Weekly Travel Q&A: Is Mexico City Safe?
I’m travelling to Mexico City later this year to attend the wedding of an old college friend. I’m trying to keep an open mind about the city but I can’t help but worry about getting mugged, or worse. Mexico’s capital seems overwhelming and, frankly, a little scary to an uninitiated country bumpkin like myself. So lay it on me – is Mexico City safe?
Bill O., Columbus, Ohio
Festival in Mexico City’s ZÃ³calo -Â Photo credit
Bill, I wish I could guarantee that you won’t get mugged when you’re in Mexico City but, unfortunately, I don’t own a crystal ball. Heck, I can’t even guarantee you won’t get robbed in Columbus. Truth is, a lot of the knocks on Mexico City have more to do with superficial perceptions and the city’s country-like population than on cold, hard stats.
Still, there’s no way around the fact that official rates for petty and more violent crimes in Mexico’s capital are high (imagine what the unofficial rates are). Not Ciudad Juarez high, mind you – not even close. Remember that. Mexico City should never be lumped in with the powder keg atmosphere of the drug wars that have debilitated entire towns along the U.S.-Mexico border. Different ballgame altogether. No, the most peopled metropolis on the continent has other problems – namely people, poverty and lack of space.
How this all encroaches on tourists differs based on your particular experience and who you talk to. The “high” crime rate in Mexico City seems – and I write this after much research and discussions with native Mexicans – to be directed mostly at fellow residents. Furthermore, where the bulk of crimes occur is notable, in that they often transpire in areas well off the tourist trail. Based on recent history, you’re probably more likely to have your digital camera pilfered on a beach in the YucatÃ¡n than in Mexico City.
And you know what else? The city is not as oppressively populated as people fear. I spent several wonderful days in Mexico City two years ago and thought, as many do, that the crush of 20-25 million residents would suffocate me. Far from it. Less than 9 million people live in the actual core city, where practically every tourist hangs out, and the rest sprawl out over a wide, wide area. While still quite frenetic and busy, no more so, on the whole, than Buenos Aires, Madrid or even New York City.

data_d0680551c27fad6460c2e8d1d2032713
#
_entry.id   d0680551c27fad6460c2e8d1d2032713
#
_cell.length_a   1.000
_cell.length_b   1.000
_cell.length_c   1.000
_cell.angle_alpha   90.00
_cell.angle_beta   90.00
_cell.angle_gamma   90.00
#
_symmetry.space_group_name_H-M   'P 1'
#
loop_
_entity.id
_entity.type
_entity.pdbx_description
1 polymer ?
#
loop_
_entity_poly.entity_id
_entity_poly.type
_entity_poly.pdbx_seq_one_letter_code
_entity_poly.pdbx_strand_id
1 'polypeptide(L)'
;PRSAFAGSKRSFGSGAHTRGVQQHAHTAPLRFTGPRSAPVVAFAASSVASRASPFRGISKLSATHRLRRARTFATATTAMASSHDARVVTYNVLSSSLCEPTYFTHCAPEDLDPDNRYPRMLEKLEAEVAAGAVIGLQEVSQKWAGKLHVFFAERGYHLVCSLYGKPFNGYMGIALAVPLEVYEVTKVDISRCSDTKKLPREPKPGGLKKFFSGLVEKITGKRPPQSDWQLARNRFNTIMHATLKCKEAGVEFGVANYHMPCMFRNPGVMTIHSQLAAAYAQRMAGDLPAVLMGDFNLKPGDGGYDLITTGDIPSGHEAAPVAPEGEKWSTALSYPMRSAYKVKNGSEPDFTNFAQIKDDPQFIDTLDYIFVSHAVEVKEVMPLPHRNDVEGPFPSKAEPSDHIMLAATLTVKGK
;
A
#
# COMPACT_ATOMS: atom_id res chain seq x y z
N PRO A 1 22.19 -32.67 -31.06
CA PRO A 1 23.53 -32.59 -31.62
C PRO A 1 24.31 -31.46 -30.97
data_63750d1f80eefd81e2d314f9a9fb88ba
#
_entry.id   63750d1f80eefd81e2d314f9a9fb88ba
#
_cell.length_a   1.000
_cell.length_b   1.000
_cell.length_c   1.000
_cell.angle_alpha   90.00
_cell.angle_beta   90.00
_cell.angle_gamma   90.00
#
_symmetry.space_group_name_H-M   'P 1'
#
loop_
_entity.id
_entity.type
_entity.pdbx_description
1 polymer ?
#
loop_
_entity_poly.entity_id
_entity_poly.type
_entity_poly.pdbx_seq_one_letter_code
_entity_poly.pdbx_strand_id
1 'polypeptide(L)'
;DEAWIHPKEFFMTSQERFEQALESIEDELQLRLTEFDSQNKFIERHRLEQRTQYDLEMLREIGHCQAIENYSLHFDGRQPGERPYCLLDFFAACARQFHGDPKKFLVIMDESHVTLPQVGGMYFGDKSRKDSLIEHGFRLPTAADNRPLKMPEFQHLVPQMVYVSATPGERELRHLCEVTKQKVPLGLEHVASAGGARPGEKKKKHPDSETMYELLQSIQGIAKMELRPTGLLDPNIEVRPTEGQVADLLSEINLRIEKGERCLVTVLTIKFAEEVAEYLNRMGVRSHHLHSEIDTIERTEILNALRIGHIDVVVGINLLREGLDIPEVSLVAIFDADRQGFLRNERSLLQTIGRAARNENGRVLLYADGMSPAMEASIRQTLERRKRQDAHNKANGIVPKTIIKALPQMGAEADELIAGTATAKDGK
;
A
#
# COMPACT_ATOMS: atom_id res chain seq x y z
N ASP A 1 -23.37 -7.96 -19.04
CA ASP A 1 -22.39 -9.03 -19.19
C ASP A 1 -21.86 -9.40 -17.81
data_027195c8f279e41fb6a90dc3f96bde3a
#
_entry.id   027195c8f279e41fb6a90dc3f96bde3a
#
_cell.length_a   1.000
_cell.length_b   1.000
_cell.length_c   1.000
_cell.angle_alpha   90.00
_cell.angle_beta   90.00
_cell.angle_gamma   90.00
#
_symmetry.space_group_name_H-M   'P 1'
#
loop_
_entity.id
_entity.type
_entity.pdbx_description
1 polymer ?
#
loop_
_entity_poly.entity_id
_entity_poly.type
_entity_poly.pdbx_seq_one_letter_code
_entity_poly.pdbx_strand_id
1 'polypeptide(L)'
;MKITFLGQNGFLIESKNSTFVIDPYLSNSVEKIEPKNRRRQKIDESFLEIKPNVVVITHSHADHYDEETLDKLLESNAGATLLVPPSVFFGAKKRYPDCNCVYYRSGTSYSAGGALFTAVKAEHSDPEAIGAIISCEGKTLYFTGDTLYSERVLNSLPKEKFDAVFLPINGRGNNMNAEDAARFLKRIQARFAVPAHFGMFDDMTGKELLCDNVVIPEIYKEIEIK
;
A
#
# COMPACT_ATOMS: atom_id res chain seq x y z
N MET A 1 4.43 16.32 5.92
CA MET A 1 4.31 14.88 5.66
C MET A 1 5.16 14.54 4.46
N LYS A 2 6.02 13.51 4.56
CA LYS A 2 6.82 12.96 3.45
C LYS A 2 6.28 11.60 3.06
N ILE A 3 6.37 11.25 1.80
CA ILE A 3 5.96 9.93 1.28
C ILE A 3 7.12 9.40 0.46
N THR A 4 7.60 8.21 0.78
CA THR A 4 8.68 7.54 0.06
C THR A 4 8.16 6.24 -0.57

Because my time in the city was short, I chose a hotel in Mexico City on the ZÃ³calo – the massive plaza and central pulse point of the metropolis. Not necessarily the best choice for a week or more stay – I recommend the pretty neighbourhood of La Condesa – but convenient. Point is, I was in the middle of the swarm, the chief hive of activity in Mexico City and I never once felt ill at ease or in danger, even very late at night. Moreover, when I did explore other enclaves of the city – which you should invariably do – I took public transport. The bus and metro systems rule and apart from loud, occasional vendors on board, are pleasant and run efficiently on time. Never got a bad vibe once on the subway in Mexico City.
So fear not! Mexicans are rightfully proud of their capital – Mexico City has the eighth biggest city economy on the planet, did you know that? – and are hilariously lightning-quick to deride its many flaws, from non-earthquake proof infrastructure to traffic, smog to the quality of its football clubs. Crime, however, isn’t an all-encompassing fear.